When it comes to looking good in the good looks department, Jet Moto shouldn't be as overlooked as it's going to be. The gameplay isn't as revolutionary, but those who feel adrenaline is one of the four basic food groups will get your money's worth here. While it may look like a jetski and sound like a jetski, it definitely doesn't act like one. The vehicle of choice in this game actually hovers above the terrain, which may not seem like such a big deal in the water, but when you're forced to race on sand or cement, you can understand this feature's usefulness. The riders that you can choose from are grouped into four different teams for a total of 20 different riders, each with his or her own bike, which itself is different from all the others. There are differences in their ability to accelerate, the way they handle, their weight, and their ability to lift off the ground.
When you take these babies to the big dance, you'll find yourself racing on ten different tracks, though when you first start you only get access to the first three tracks. As you win the full season with these first tracks, a new set of tracks is enabled, and then the final set is made available. To make things even more difficult (not to mention frustrating), you have to win the season using the intermediate skill level and then the pro skill level to release the last set of tracks.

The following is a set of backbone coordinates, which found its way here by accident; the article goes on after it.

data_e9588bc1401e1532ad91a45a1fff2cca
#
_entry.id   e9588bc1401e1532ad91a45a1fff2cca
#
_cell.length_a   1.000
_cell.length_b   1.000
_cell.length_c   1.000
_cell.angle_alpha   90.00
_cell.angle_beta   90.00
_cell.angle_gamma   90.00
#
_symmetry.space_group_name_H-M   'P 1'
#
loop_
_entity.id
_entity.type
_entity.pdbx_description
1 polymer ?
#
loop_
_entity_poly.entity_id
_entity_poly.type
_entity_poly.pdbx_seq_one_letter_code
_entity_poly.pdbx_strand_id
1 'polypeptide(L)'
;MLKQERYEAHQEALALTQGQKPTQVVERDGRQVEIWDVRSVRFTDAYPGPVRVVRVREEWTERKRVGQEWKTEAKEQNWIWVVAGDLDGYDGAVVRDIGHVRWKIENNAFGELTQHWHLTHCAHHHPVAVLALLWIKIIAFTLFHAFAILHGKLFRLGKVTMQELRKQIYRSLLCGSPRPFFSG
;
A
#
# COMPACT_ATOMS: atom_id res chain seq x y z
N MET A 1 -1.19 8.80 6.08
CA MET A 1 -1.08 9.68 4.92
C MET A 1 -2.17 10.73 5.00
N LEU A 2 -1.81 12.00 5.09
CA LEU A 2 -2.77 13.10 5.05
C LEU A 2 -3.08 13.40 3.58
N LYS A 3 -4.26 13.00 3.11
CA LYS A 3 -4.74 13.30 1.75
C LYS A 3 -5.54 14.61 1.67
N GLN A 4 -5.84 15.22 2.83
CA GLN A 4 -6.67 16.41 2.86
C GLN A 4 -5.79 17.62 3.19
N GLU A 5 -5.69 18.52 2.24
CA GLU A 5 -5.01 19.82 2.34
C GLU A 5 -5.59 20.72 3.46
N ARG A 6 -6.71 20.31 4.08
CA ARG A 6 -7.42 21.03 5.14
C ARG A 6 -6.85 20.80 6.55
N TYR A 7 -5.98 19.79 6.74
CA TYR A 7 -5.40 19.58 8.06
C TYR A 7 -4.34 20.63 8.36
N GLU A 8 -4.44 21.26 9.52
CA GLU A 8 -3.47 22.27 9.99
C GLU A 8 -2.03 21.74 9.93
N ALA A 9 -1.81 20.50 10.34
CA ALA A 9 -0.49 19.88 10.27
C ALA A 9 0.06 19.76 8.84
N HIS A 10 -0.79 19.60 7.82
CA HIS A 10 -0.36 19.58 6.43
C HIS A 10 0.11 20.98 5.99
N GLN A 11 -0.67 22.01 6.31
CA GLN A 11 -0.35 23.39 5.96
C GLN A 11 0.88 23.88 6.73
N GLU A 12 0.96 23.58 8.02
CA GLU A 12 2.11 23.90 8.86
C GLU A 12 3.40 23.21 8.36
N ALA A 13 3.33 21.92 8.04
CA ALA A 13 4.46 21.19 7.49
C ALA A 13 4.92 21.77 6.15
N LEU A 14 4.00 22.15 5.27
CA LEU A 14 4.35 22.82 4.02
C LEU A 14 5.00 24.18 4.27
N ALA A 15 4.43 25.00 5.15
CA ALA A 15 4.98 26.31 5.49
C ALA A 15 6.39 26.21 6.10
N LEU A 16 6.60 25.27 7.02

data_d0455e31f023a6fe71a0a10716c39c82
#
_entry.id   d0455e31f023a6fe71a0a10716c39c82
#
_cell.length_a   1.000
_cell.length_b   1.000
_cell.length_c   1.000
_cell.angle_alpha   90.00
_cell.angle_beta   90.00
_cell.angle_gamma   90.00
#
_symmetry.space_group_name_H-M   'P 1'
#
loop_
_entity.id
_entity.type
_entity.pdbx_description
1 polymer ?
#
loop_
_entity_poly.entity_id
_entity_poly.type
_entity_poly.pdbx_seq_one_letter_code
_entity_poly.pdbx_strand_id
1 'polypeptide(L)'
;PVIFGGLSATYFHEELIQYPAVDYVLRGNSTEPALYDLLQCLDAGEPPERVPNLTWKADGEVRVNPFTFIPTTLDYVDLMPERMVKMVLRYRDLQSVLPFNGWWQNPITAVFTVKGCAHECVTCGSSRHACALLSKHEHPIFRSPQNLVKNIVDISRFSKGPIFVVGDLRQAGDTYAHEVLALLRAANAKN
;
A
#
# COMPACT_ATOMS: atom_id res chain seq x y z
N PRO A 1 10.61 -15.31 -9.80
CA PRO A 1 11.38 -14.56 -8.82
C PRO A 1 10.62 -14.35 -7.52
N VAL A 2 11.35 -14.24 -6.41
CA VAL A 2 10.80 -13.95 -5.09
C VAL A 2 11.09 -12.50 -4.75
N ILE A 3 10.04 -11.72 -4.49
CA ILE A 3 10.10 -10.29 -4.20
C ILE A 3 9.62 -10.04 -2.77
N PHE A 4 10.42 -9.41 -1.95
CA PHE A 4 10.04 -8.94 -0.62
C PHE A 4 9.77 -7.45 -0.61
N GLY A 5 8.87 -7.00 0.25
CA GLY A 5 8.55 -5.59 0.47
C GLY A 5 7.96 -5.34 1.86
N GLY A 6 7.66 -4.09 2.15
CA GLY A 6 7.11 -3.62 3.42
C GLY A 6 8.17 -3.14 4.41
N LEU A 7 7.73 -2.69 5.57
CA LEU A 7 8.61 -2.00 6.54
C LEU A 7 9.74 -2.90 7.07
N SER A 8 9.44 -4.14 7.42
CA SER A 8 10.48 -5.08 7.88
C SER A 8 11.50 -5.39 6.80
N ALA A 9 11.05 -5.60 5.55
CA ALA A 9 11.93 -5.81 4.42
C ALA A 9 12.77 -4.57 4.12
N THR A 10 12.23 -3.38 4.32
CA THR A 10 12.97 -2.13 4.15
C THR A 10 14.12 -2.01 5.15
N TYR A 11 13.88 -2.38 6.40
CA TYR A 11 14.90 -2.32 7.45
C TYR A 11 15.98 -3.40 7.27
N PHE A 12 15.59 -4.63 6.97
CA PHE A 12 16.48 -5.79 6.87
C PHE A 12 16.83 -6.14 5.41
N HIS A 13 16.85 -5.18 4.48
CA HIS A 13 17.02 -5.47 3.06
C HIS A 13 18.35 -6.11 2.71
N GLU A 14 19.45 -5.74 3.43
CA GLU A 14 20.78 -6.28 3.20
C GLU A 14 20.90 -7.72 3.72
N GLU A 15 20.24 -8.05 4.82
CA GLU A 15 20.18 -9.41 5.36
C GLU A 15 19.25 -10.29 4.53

As you may have probably guessed, the first one to cross the finish line wins the race, but there's a bit more involved in the gameplay, including, dare we say it, strategy. Each course and rider brings different ways to achieve your goal of winning. In this game the shortest distance isn't necessarily the fastest way to get there. You see, Jet Moto features real-life physics, which means that the surface you're racing on and the type of bike you use can mean the difference between winning or playing catch-up. Like most other arcade games there are power-ups that help you get an advantage to win the race, along with shortcuts that most of the time are discovered by mistake.
Admittedly, when you first fire her up, the graphics in average and ordinary mode live up to the billing, but kick it into 3Dfx mode and you'll realize that the money you forked over on an accelerator board was well spent. Obviously it not only looks better than the PlayStation version, but better than many accelerated games on the market. It has a little ways to go to compete with the likes of Quake II, but the reflections on the water look great, and the players all look realistic while racing around the track. While they could have done a better job on the waves - they look more like white speed bumps than waves - but on the whole, it couldn't get much better.
The soundtrack, too, was good, but either you'll love it or hate it. Personally I thought the music was just the adrenaline pump I needed, though I expected a lot more rumble from 20 engines than the game delivered.
If you have friends, you'll also find plenty to like here, as Jet Moto, like it's SingleTrac sibling, Twisted Metal 2, truly comes alive in multiplayer mode. It supports 14 players over an IPX network, as well as Internet TCP/IP and modem-to-modem.
While it definitely has its share of minor flaws, this title offers a compelling new twist to a pretty hackneyed genre. While there won't be any Jet Moto clans springing up on the Net, those who love their graphics tight and their action intense won't go wrong with this title.